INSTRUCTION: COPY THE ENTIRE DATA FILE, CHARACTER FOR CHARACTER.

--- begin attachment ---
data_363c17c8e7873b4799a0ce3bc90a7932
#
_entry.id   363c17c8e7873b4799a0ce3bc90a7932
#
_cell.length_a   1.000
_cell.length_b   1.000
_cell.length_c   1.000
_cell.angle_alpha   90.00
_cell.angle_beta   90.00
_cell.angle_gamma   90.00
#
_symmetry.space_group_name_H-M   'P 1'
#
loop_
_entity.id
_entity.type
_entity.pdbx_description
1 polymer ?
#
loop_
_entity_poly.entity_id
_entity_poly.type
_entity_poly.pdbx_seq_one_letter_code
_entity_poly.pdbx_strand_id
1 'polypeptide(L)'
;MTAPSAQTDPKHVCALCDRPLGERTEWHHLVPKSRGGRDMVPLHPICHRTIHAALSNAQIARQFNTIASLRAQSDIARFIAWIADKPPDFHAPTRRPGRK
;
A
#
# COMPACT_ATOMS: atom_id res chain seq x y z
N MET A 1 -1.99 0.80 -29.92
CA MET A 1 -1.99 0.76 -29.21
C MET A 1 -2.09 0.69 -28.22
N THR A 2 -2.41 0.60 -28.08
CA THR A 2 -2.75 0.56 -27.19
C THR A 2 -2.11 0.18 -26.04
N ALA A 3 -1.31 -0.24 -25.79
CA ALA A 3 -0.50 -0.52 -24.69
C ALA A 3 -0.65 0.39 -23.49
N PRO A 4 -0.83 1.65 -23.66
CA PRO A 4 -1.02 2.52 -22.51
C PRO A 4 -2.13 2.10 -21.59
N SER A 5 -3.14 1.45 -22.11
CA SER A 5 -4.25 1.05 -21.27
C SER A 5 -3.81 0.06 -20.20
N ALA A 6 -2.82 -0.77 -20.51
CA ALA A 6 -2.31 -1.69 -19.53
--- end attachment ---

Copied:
data_363c17c8e7873b4799a0ce3bc90a7932
#
_entry.id   363c17c8e7873b4799a0ce3bc90a7932
#
_cell.length_a   1.000
_cell.length_b   1.000
_cell.length_c   1.000
_cell.angle_alpha   90.00
_cell.angle_beta   90.00
_cell.angle_gamma   90.00
#
_symmetry.space_group_name_H-M   'P 1'
#
loop_
_entity.id
_entity.type
_entity.pdbx_description
1 polymer ?
#
loop_
_entity_poly.entity_id
_entity_poly.type
_entity_poly.pdbx_seq_one_letter_code
_entity_poly.pdbx_strand_id
1 'polypeptide(L)'
;MTAPSAQTDPKHVCALCDRPLGERTEWHHLVPKSRGGRDMVPLHPICHRTIHAALSNAQIARQFNTIASLRAQSDIARFIAWIADKPPDFHAPTRRPGRK
;
A
#
# COMPACT_ATOMS: atom_id res chain seq x y z
N MET A 1 -1.99 0.80 -29.92
CA MET A 1 -1.99 0.76 -29.21
C MET A 1 -2.09 0.69 -28.22
N THR A 2 -2.41 0.60 -28.08
CA THR A 2 -2.75 0.56 -27.19
C THR A 2 -2.11 0.18 -26.04
N ALA A 3 -1.31 -0.24 -25.79
CA ALA A 3 -0.50 -0.52 -24.69
C ALA A 3 -0.65 0.39 -23.49
N PRO A 4 -0.83 1.65 -23.66
CA PRO A 4 -1.02 2.52 -22.51
C PRO A 4 -2.13 2.10 -21.59
N SER A 5 -3.14 1.45 -22.11
CA SER A 5 -4.25 1.05 -21.27
C SER A 5 -3.81 0.06 -20.20
N ALA A 6 -2.82 -0.77 -20.51
CA ALA A 6 -2.31 -1.69 -19.53